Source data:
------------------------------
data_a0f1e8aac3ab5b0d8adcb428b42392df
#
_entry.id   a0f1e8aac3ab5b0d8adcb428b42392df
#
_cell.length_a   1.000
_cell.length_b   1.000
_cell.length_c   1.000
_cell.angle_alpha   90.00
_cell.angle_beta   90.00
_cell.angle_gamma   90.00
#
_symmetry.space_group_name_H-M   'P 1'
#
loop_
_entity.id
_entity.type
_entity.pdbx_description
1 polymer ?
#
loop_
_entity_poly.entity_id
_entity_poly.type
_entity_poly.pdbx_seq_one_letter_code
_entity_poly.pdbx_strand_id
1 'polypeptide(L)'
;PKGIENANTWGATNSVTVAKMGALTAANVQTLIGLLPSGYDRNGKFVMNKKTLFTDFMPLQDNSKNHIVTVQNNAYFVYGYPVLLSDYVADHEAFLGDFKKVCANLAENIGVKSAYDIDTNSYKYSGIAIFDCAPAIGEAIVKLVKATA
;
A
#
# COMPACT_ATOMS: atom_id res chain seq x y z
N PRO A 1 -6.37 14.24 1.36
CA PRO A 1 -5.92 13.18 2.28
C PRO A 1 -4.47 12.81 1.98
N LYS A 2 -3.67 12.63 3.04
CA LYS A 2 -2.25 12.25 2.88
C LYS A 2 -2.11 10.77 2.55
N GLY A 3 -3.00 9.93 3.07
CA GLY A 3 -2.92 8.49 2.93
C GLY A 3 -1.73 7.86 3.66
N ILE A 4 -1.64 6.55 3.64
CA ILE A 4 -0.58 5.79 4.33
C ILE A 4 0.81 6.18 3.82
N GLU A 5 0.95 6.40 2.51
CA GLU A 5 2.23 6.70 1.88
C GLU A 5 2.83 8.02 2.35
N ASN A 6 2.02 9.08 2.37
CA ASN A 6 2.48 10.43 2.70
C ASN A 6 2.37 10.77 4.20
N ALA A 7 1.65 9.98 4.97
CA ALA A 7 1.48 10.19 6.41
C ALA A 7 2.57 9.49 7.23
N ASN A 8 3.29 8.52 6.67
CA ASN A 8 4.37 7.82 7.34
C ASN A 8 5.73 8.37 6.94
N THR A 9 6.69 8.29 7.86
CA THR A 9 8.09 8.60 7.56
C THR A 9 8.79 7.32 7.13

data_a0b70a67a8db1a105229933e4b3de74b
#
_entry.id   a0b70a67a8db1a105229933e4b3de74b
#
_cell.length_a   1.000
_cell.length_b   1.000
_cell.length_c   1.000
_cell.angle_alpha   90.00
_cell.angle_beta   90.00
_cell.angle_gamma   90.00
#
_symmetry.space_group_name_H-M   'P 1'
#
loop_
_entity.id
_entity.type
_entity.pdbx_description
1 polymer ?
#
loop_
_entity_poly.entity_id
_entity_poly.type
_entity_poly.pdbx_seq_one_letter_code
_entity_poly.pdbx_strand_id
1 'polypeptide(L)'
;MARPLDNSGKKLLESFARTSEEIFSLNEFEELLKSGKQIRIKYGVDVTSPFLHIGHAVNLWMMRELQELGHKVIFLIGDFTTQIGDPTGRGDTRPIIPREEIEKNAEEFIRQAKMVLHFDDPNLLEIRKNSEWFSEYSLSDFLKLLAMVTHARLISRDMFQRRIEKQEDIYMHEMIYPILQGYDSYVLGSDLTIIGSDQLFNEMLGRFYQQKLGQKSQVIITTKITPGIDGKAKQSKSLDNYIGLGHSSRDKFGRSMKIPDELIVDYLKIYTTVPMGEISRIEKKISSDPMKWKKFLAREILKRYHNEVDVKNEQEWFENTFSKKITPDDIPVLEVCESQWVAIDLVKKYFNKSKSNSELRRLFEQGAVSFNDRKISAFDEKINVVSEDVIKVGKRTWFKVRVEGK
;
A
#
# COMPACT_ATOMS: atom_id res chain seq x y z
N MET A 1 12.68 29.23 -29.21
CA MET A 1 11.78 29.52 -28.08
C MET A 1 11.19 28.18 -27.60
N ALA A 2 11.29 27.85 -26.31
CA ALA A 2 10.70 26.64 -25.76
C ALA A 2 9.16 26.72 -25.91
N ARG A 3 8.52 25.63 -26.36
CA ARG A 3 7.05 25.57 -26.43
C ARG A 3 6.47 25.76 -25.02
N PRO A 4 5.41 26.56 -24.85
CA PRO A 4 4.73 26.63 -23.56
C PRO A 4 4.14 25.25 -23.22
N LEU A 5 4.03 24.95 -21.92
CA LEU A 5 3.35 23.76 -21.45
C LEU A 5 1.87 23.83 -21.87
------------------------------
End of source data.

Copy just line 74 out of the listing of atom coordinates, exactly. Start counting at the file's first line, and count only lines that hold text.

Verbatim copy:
_entity.pdbx_description